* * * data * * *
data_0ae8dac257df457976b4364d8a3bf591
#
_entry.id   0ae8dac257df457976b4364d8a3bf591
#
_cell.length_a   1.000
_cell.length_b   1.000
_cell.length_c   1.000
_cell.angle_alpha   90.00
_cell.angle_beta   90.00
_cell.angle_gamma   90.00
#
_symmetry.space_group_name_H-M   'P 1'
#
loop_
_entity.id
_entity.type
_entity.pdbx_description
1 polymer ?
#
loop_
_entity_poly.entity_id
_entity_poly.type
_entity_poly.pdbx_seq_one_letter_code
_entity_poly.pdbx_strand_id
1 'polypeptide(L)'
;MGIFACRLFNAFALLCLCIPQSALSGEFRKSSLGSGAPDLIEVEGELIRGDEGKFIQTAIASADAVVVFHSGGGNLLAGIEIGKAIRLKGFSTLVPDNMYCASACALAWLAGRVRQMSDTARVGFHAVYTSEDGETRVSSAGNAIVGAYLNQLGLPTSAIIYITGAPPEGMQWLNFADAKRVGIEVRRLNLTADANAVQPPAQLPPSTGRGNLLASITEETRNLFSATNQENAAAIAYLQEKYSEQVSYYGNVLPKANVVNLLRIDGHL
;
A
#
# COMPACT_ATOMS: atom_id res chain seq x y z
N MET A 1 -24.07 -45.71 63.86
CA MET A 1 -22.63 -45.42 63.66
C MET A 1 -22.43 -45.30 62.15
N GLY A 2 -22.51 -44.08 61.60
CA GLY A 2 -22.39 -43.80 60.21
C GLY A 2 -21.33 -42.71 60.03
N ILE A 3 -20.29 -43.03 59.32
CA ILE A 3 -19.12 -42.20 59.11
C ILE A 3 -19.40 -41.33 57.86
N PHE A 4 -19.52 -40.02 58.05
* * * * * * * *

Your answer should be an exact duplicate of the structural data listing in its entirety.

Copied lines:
data_0ae8dac257df457976b4364d8a3bf591
#
_entry.id   0ae8dac257df457976b4364d8a3bf591
#
_cell.length_a   1.000
_cell.length_b   1.000
_cell.length_c   1.000
_cell.angle_alpha   90.00
_cell.angle_beta   90.00
_cell.angle_gamma   90.00
#
_symmetry.space_group_name_H-M   'P 1'
#
loop_
_entity.id
_entity.type
_entity.pdbx_description
1 polymer ?
#
loop_
_entity_poly.entity_id
_entity_poly.type
_entity_poly.pdbx_seq_one_letter_code
_entity_poly.pdbx_strand_id
1 'polypeptide(L)'
;MGIFACRLFNAFALLCLCIPQSALSGEFRKSSLGSGAPDLIEVEGELIRGDEGKFIQTAIASADAVVVFHSGGGNLLAGIEIGKAIRLKGFSTLVPDNMYCASACALAWLAGRVRQMSDTARVGFHAVYTSEDGETRVSSAGNAIVGAYLNQLGLPTSAIIYITGAPPEGMQWLNFADAKRVGIEVRRLNLTADANAVQPPAQLPPSTGRGNLLASITEETRNLFSATNQENAAAIAYLQEKYSEQVSYYGNVLPKANVVNLLRIDGHL
;
A
#
# COMPACT_ATOMS: atom_id res chain seq x y z
N MET A 1 -24.07 -45.71 63.86
CA MET A 1 -22.63 -45.42 63.66
C MET A 1 -22.43 -45.30 62.15
N GLY A 2 -22.51 -44.08 61.60
CA GLY A 2 -22.39 -43.80 60.21
C GLY A 2 -21.33 -42.71 60.03
N ILE A 3 -20.29 -43.03 59.32
CA ILE A 3 -19.12 -42.20 59.11
C ILE A 3 -19.40 -41.33 57.86
N PHE A 4 -19.52 -40.02 58.05